FOR IMMEDIATE RELEASE
August 22, 2001
CONTACT: Kathryn Bowden
Alabama's voters deserve the final say on any proposed
new state constitution, says the leader of a growing grass-roots movement
to rewrite Alabama's antiquated charter.
Dr. Thomas E. Corts, president of Alabama Citizens for
Constitutional Reform, called today on Gov. Don Siegelman and the
Legislature to support a constitutional amendment that would require
a statewide referendum.
"The final decision on any new document must be made
by all the people of Alabama," Corts wrote in a letter to Gov. Siegelman.
"To that end, we believe that a constitutional amendment should be
presented to the people of Alabama to ensure that they have the final
choice on any new charter for our state.
"Not surprisingly, the 1901 constitution is vague and
unclear on this point. ACCR believes, however, that nothing could
be clearer: the people must decide."
Clearly worded language in an amendment would affirm
American-style democracy, Corts added. He called on the Gov. Siegelman,
Lt. Gov. Steve Windom and legislators to put partisan differences
aside to pass the amendment in the upcoming special legislative session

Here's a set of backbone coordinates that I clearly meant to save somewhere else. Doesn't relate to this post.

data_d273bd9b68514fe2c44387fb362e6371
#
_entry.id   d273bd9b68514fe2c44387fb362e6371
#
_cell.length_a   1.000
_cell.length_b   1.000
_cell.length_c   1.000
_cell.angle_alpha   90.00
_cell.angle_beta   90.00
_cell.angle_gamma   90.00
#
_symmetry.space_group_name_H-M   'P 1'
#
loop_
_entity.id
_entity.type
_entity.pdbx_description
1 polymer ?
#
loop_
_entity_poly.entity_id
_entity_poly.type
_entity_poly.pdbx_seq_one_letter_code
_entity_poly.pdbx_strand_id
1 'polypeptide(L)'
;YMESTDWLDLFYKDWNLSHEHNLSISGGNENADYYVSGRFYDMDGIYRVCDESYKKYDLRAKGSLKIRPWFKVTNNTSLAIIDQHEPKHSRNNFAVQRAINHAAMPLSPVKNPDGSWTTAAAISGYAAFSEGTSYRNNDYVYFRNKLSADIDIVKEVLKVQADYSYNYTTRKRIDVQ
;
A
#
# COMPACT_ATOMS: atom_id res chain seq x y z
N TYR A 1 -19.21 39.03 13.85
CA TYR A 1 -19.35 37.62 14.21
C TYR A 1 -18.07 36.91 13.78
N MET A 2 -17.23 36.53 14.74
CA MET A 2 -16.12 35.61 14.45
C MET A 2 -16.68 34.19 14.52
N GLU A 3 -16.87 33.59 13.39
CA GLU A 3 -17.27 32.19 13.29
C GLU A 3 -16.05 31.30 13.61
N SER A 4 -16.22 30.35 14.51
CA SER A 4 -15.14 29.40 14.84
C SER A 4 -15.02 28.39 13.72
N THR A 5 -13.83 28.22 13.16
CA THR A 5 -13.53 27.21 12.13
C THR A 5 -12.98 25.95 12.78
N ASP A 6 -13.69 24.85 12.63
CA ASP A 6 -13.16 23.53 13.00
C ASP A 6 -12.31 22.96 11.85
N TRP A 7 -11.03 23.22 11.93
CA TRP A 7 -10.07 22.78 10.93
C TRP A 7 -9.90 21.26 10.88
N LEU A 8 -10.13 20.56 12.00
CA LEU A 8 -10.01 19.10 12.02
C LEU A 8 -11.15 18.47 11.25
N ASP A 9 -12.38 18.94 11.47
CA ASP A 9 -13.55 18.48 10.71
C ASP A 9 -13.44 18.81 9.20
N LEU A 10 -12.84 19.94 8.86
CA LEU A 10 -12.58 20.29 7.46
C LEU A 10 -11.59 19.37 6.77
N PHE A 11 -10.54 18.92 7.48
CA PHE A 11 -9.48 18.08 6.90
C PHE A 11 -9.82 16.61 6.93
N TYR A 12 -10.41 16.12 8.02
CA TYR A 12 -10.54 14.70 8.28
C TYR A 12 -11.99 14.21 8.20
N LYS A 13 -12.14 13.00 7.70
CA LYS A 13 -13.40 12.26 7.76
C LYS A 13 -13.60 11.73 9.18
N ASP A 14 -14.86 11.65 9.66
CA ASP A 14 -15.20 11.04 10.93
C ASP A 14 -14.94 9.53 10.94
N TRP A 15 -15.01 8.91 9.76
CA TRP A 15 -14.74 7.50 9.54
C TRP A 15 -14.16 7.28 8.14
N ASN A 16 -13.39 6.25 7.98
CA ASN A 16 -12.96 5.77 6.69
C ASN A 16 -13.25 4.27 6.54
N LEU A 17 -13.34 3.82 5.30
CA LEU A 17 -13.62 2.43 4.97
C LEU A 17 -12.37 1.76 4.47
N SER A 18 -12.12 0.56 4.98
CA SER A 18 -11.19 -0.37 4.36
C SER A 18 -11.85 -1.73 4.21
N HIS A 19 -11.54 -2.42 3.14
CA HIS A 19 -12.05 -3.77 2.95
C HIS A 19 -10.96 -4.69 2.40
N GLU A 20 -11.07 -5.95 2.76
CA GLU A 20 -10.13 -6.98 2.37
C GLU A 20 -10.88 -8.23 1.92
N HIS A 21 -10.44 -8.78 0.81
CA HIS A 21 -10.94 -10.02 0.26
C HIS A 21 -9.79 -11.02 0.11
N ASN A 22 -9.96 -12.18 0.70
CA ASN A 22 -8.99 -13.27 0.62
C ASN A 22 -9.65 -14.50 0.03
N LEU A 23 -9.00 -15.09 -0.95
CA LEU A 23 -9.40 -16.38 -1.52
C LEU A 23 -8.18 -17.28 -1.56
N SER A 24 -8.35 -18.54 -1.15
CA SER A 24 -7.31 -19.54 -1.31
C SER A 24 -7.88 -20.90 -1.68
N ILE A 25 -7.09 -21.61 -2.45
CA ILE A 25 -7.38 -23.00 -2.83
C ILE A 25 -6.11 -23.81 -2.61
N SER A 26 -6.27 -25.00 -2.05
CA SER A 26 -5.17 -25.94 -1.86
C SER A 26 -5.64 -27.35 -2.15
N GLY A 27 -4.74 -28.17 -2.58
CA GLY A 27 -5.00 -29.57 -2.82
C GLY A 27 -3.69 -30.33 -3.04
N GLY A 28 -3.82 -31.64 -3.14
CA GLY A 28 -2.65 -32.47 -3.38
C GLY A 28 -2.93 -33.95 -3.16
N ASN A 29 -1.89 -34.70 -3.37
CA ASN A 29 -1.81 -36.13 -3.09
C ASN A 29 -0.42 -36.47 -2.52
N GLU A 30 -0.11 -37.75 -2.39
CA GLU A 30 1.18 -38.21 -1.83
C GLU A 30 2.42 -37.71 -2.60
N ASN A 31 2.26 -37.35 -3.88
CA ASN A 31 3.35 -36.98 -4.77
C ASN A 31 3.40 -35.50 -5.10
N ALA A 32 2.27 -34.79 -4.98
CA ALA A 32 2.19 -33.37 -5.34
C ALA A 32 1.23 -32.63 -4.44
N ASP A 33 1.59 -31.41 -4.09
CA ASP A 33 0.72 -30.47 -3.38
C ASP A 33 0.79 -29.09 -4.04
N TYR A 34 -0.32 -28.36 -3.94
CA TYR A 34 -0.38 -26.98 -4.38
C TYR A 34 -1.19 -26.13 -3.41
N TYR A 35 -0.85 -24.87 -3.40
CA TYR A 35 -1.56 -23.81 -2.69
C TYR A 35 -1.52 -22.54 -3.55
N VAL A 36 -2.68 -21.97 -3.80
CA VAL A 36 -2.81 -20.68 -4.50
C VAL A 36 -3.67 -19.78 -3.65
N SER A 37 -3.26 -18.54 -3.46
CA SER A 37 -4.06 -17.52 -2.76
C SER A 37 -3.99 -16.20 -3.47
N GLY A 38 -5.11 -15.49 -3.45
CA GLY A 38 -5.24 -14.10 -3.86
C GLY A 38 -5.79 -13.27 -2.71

and then send it on for voters' approval.
"While many leaders approach constitutional reform from
different ideologies, all should surely find common ground in the
simple idea that the people should have the ultimate decision-making
authority," Corts wrote.
"Most issues in constitutional reform will require considerable
and meaningful debate, but Democrats, Republicans, Independents, Liberals,
Conservatives and people of all races and gender alike should rally
behind this proposal."
Alabama Citizens for Constitutional Reform is a non-profit,
non-partisan grassroots group working to educate the people of Alabama
about the need to rewrite the state's constitution, which has been
amended 706 times. The organization, which now has more than 1,000
dues-paying members, grew out of a rally in Tuscaloosa in April 2000.
Other ACCR leaders include former Gov. Albert Brewer
of Birmingham, former U.S. Rep. Jack Edwards of Mobile, Birmingham
community leader Odessa Woolfolk and District Judge Howard Hawk of
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